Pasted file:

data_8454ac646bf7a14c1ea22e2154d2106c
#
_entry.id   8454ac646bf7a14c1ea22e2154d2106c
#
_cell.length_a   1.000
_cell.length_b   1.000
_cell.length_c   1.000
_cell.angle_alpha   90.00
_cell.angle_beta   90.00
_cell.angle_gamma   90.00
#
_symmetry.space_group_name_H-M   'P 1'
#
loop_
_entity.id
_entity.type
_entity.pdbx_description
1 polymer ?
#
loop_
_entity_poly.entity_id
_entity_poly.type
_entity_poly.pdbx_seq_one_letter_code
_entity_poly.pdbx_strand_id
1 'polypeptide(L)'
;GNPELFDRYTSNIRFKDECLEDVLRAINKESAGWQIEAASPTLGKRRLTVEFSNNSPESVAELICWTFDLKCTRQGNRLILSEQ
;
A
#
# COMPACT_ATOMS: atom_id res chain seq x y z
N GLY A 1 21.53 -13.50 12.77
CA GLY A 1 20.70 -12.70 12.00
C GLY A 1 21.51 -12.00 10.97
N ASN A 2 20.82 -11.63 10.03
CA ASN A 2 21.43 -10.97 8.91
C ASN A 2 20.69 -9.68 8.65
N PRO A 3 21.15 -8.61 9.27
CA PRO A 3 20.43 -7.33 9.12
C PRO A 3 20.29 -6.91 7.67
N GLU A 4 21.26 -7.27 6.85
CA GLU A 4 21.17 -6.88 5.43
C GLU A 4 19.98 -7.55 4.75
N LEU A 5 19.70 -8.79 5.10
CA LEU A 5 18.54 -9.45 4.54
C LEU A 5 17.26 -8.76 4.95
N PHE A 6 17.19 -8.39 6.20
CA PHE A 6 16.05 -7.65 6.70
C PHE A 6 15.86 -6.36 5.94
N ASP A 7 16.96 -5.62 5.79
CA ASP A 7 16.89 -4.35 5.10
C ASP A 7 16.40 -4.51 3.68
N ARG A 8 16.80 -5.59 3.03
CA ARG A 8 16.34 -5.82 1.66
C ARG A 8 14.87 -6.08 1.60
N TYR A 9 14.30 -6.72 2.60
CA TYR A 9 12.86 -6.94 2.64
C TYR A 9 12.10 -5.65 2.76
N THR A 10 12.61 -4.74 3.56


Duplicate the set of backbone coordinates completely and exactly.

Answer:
data_8454ac646bf7a14c1ea22e2154d2106c
#
_entry.id   8454ac646bf7a14c1ea22e2154d2106c
#
_cell.length_a   1.000
_cell.length_b   1.000
_cell.length_c   1.000
_cell.angle_alpha   90.00
_cell.angle_beta   90.00
_cell.angle_gamma   90.00
#
_symmetry.space_group_name_H-M   'P 1'
#
loop_
_entity.id
_entity.type
_entity.pdbx_description
1 polymer ?
#
loop_
_entity_poly.entity_id
_entity_poly.type
_entity_poly.pdbx_seq_one_letter_code
_entity_poly.pdbx_strand_id
1 'polypeptide(L)'
;GNPELFDRYTSNIRFKDECLEDVLRAINKESAGWQIEAASPTLGKRRLTVEFSNNSPESVAELICWTFDLKCTRQGNRLILSEQ
;
A
#
# COMPACT_ATOMS: atom_id res chain seq x y z
N GLY A 1 21.53 -13.50 12.77
CA GLY A 1 20.70 -12.70 12.00
C GLY A 1 21.51 -12.00 10.97
N ASN A 2 20.82 -11.63 10.03
CA ASN A 2 21.43 -10.97 8.91
C ASN A 2 20.69 -9.68 8.65
N PRO A 3 21.15 -8.61 9.27
CA PRO A 3 20.43 -7.33 9.12
C PRO A 3 20.29 -6.91 7.67
N GLU A 4 21.26 -7.27 6.85
CA GLU A 4 21.17 -6.88 5.43
C GLU A 4 19.98 -7.55 4.75
N LEU A 5 19.70 -8.79 5.10
CA LEU A 5 18.54 -9.45 4.54
C LEU A 5 17.26 -8.76 4.95
N PHE A 6 17.19 -8.39 6.20
CA PHE A 6 16.05 -7.65 6.70
C PHE A 6 15.86 -6.36 5.94
N ASP A 7 16.96 -5.62 5.79
CA ASP A 7 16.89 -4.35 5.10
C ASP A 7 16.40 -4.51 3.68
N ARG A 8 16.80 -5.59 3.03
CA ARG A 8 16.34 -5.82 1.66
C ARG A 8 14.87 -6.08 1.60
N TYR A 9 14.30 -6.72 2.60
CA TYR A 9 12.86 -6.94 2.64
C TYR A 9 12.10 -5.65 2.76
N THR A 10 12.61 -4.74 3.56